Martin Scorsese’s Killers of the Flower Moon bowed at the Cannes Film Festival on Saturday evening and was welcomed with a standing ovation lasting approximately nine minutes.
During his remarks from the premiere, Scorsese said, “We shot this a couple years ago in Oklahoma and it’s taken its time to come around. Apple did so great by us shooting out there.” He also said, “I don’t think I’ve experienced anything like this.”
The Apple Original Films Western crime drama, which clocks in at three hours and 26 minutes, stars Leonardo DiCaprio, Lily Gladstone and Robert De Niro, will get distributed theatrically in France and the U.S. by Paramount.
The premiere was packed with celebrity friends and former collaborators of DiCaprio and Scorsese, as well as actors appearing in other films across the Cannes selection. Among those to walk the red carpet steps of the Palais des Festivals were Tobey Maguire, Cate Blanchett, Paul Dano, Salma Hayek, Naomi Cambell, Tye Sheridan, Alfonso Cuaron, Indiana Jones 5 director James Mangold, and more. And in a show of corporate power, Apple CEO Tim Cook walked the carpet alongside the film’s starry cast.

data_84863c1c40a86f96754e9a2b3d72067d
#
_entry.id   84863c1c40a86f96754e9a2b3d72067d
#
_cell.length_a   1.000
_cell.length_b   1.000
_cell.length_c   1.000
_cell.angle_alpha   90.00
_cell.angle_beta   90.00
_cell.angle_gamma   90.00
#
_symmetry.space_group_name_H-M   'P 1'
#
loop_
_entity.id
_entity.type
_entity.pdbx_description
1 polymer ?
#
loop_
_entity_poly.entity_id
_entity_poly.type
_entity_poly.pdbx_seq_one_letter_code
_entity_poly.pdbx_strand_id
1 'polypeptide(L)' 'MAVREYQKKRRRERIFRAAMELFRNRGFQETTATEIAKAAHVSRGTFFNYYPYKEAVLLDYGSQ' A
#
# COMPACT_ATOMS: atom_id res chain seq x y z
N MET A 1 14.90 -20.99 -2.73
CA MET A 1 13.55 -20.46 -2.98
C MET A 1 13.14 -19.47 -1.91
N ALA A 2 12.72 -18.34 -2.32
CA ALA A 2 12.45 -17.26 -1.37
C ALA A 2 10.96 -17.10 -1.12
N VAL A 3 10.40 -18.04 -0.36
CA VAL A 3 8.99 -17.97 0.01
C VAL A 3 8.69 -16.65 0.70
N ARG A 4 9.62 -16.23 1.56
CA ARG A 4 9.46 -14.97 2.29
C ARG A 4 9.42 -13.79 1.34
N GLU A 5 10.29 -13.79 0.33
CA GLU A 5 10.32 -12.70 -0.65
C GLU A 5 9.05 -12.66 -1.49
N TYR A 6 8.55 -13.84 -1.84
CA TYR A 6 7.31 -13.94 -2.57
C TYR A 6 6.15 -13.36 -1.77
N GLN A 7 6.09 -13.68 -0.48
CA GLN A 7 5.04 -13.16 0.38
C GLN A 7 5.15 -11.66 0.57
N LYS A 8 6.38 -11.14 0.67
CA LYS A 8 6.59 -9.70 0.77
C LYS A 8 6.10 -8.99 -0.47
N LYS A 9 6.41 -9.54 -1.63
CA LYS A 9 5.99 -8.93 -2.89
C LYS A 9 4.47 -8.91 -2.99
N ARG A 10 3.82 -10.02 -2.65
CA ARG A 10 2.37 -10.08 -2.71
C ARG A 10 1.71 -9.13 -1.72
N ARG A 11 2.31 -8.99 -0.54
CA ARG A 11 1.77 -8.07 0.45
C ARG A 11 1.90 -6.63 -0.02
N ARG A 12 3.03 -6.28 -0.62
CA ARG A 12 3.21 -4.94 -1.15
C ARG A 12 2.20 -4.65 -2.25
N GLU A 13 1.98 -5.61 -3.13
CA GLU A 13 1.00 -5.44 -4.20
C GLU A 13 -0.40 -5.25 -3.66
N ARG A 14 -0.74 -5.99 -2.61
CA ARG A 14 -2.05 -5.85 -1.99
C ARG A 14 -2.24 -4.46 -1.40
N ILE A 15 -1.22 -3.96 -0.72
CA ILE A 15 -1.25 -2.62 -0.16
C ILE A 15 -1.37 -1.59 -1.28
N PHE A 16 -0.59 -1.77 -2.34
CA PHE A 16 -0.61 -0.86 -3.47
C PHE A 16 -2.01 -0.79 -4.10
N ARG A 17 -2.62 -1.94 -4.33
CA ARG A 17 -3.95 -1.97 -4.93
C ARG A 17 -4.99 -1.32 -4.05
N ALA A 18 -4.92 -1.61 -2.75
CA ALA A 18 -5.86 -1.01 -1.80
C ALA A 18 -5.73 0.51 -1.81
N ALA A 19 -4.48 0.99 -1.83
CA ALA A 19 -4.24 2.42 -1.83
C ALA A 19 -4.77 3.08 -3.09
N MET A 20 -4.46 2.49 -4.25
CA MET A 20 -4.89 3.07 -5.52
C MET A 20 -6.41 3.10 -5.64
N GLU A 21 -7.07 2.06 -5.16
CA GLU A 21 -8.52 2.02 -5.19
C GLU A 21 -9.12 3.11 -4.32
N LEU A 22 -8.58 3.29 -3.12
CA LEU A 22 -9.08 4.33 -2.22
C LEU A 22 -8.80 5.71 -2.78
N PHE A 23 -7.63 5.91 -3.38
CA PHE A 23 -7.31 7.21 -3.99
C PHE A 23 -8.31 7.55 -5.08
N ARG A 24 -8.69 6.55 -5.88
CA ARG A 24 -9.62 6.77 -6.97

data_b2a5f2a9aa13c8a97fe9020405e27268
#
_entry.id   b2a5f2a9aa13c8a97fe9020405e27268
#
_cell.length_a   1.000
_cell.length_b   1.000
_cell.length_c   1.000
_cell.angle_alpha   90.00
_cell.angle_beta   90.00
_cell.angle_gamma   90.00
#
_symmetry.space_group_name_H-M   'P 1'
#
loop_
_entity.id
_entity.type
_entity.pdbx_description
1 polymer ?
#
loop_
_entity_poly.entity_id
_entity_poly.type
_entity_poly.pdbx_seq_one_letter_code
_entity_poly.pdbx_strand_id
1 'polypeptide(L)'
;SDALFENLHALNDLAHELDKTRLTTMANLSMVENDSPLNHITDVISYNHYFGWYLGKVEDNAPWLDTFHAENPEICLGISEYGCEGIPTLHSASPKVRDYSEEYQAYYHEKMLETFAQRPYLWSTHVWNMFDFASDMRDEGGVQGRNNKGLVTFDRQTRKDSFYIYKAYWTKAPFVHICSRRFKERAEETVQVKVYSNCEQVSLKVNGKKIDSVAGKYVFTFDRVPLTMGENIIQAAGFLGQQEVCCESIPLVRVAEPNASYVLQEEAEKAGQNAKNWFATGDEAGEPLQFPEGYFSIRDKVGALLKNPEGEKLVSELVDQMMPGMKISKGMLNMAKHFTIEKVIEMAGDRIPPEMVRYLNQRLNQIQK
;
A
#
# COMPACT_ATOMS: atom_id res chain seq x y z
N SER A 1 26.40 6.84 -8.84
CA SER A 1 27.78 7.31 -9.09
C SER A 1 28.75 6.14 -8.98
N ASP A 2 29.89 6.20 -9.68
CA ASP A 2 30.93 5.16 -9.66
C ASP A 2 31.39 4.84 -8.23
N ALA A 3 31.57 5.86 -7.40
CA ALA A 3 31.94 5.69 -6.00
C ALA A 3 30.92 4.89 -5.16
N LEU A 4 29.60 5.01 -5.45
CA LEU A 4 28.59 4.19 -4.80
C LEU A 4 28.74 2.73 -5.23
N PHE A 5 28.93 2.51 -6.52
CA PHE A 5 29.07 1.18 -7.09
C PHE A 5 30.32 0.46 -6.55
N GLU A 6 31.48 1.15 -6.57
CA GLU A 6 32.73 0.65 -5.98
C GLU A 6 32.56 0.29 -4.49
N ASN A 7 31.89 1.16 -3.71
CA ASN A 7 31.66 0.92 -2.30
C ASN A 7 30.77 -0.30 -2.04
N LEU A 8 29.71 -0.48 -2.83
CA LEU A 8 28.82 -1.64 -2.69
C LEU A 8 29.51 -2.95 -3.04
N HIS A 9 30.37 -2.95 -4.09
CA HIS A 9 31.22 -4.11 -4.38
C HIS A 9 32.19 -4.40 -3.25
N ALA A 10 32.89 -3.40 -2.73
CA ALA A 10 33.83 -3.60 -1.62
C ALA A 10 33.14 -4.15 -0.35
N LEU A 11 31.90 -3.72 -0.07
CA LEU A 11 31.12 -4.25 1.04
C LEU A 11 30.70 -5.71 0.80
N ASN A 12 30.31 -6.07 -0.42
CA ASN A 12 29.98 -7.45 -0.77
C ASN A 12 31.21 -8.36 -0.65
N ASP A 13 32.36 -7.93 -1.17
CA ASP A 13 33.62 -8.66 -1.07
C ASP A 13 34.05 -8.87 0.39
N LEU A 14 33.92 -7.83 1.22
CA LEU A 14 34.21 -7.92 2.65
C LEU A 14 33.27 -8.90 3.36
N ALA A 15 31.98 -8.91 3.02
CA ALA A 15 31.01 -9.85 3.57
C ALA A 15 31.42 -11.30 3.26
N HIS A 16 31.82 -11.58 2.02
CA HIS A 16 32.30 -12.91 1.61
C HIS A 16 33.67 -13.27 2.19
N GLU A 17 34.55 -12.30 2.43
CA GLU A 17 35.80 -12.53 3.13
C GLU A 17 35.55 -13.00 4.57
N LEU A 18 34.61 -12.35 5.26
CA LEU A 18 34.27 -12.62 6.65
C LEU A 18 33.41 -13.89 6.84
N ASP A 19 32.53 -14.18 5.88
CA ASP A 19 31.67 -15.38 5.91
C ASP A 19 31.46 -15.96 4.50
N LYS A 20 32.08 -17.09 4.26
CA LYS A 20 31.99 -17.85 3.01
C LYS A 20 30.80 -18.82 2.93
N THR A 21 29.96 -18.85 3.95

Scorsese and screenwriter Eric Roth adapted the movie from David Grann’s best-selling 2017 nonfiction book of the same name. It centers on an FBI investigation of a series of murders of the Osage people that took place in Oklahoma in the early 1920s that became known as the Reign of Terror after oil was discovered on tribal land.
In his sixth teaming with Scorsese, DiCaprio plays Ernest Burkhart, the nephew of cattleman William Hale (De Niro). Gladstone, who is of Blackfeet and Nimíipuu heritage and first broke out in Kelly Reichardt’s 2017 film Certain Women, plays Mollie Kyle, an Osage woman who has inherited an oil fortune. The cast also includes Jesse Plemons as Tom White, a former Texas Ranger investigating the murders, and Cara Jade Myers, JaNae Collins, Jillian Dion and Tantoo Cardinal.
Scorsese — who has previously had numerous films play at Cannes both in competition (including Taxi Driver, which won the Palme d’Or in 1976, and After Hours, for which he was awarded 1985’s best director prize) and out of it (numerous documentaries) — and Apple opted not to take up Cannes festival boss Thierry Fremaux on his offer to screen the film in competition.